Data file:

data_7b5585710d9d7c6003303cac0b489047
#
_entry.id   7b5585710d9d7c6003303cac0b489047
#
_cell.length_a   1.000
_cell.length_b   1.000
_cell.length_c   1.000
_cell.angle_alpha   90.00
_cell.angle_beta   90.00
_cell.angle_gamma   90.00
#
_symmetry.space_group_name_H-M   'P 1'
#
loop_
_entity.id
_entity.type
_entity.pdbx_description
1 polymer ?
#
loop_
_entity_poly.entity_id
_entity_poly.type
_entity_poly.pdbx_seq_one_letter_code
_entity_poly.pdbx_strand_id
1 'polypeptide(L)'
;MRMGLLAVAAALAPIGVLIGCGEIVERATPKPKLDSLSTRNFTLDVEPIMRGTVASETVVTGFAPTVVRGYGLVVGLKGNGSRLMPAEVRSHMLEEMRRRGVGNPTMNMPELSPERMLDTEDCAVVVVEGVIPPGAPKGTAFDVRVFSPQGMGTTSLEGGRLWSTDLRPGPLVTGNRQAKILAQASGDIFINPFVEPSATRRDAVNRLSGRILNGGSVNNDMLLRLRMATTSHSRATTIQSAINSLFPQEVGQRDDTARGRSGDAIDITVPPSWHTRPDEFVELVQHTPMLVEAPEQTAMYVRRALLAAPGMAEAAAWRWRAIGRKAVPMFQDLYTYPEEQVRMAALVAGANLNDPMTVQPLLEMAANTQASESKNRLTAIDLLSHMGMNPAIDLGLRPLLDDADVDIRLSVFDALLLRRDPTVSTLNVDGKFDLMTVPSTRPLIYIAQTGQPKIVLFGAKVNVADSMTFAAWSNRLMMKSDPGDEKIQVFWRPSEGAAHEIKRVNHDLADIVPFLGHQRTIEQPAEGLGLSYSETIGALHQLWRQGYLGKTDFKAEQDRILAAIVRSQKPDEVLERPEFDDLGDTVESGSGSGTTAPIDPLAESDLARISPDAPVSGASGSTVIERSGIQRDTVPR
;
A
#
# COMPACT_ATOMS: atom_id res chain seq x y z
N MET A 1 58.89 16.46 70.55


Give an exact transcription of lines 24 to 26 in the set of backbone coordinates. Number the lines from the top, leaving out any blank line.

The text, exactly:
_entity_poly.pdbx_strand_id
1 'polypeptide(L)'
;MRMGLLAVAAALAPIGVLIGCGEIVERATPKPKLDSLSTRNFTLDVEPIMRGTVASETVVTGFAPTVVRGYGLVVGLKGNGSRLMPAEVRSHMLEEMRRRGVGNPTMNMPELSPERMLDTEDCAVVVVEGVIPPGAPKGTAFDVRVFSPQGMGTTSLEGGRLWSTDLRPGPLVTGNRQAKILAQASGDIFINPFVEPSATRRDAVNRLSGRILNGGSVNNDMLLRLRMATTSHSRATTIQSAINSLFPQEVGQRDDTARGRSGDAIDITVPPSWHTRPDEFVELVQHTPMLVEAPEQTAMYVRRALLAAPGMAEAAAWRWRAIGRKAVPMFQDLYTYPEEQVRMAALVAGANLNDPMTVQPLLEMAANTQASESKNRLTAIDLLSHMGMNPAIDLGLRPLLDDADVDIRLSVFDALLLRRDPTVSTLNVDGKFDLMTVPSTRPLIYIAQTGQPKIVLFGAKVNVADSMTFAAWSNRLMMKSDPGDEKIQVFWRPSEGAAHEIKRVNHDLADIVPFLGHQRTIEQPAEGLGLSYSETIGALHQLWRQGYLGKTDFKAEQDRILAAIVRSQKPDEVLERPEFDDLGDTVESGSGSGTTAPIDPLAESDLARISPDAPVSGASGSTVIERSGIQRDTVPR